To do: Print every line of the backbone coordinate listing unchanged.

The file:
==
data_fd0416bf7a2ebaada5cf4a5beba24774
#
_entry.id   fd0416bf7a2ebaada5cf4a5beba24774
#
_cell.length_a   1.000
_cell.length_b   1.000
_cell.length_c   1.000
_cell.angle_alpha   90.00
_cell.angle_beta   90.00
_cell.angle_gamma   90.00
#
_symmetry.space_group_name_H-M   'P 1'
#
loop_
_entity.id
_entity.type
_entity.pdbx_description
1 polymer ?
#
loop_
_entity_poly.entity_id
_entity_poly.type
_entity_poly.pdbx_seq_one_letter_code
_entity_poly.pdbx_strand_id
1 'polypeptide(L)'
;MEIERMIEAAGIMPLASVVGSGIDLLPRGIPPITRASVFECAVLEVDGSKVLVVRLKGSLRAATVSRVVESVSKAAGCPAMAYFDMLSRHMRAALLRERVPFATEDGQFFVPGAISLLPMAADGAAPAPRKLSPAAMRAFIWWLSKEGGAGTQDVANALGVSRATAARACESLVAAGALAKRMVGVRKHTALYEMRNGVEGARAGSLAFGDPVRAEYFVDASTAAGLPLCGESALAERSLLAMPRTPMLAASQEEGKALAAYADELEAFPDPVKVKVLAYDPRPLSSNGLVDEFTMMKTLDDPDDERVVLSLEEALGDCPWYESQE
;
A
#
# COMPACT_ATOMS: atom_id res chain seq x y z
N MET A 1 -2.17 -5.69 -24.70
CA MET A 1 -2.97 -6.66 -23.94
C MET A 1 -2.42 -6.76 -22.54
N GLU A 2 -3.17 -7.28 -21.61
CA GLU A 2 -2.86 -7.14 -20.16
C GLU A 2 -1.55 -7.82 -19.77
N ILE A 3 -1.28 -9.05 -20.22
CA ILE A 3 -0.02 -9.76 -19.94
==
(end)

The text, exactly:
data_fd0416bf7a2ebaada5cf4a5beba24774
#
_entry.id   fd0416bf7a2ebaada5cf4a5beba24774
#
_cell.length_a   1.000
_cell.length_b   1.000
_cell.length_c   1.000
_cell.angle_alpha   90.00
_cell.angle_beta   90.00
_cell.angle_gamma   90.00
#
_symmetry.space_group_name_H-M   'P 1'
#
loop_
_entity.id
_entity.type
_entity.pdbx_description
1 polymer ?
#
loop_
_entity_poly.entity_id
_entity_poly.type
_entity_poly.pdbx_seq_one_letter_code
_entity_poly.pdbx_strand_id
1 'polypeptide(L)'
;MEIERMIEAAGIMPLASVVGSGIDLLPRGIPPITRASVFECAVLEVDGSKVLVVRLKGSLRAATVSRVVESVSKAAGCPAMAYFDMLSRHMRAALLRERVPFATEDGQFFVPGAISLLPMAADGAAPAPRKLSPAAMRAFIWWLSKEGGAGTQDVANALGVSRATAARACESLVAAGALAKRMVGVRKHTALYEMRNGVEGARAGSLAFGDPVRAEYFVDASTAAGLPLCGESALAERSLLAMPRTPMLAASQEEGKALAAYADELEAFPDPVKVKVLAYDPRPLSSNGLVDEFTMMKTLDDPDDERVVLSLEEALGDCPWYESQE
;
A
#
# COMPACT_ATOMS: atom_id res chain seq x y z
N MET A 1 -2.17 -5.69 -24.70
CA MET A 1 -2.97 -6.66 -23.94
C MET A 1 -2.42 -6.76 -22.54
N GLU A 2 -3.17 -7.28 -21.61
CA GLU A 2 -2.86 -7.14 -20.16
C GLU A 2 -1.55 -7.82 -19.77
N ILE A 3 -1.28 -9.05 -20.22
CA ILE A 3 -0.02 -9.76 -19.94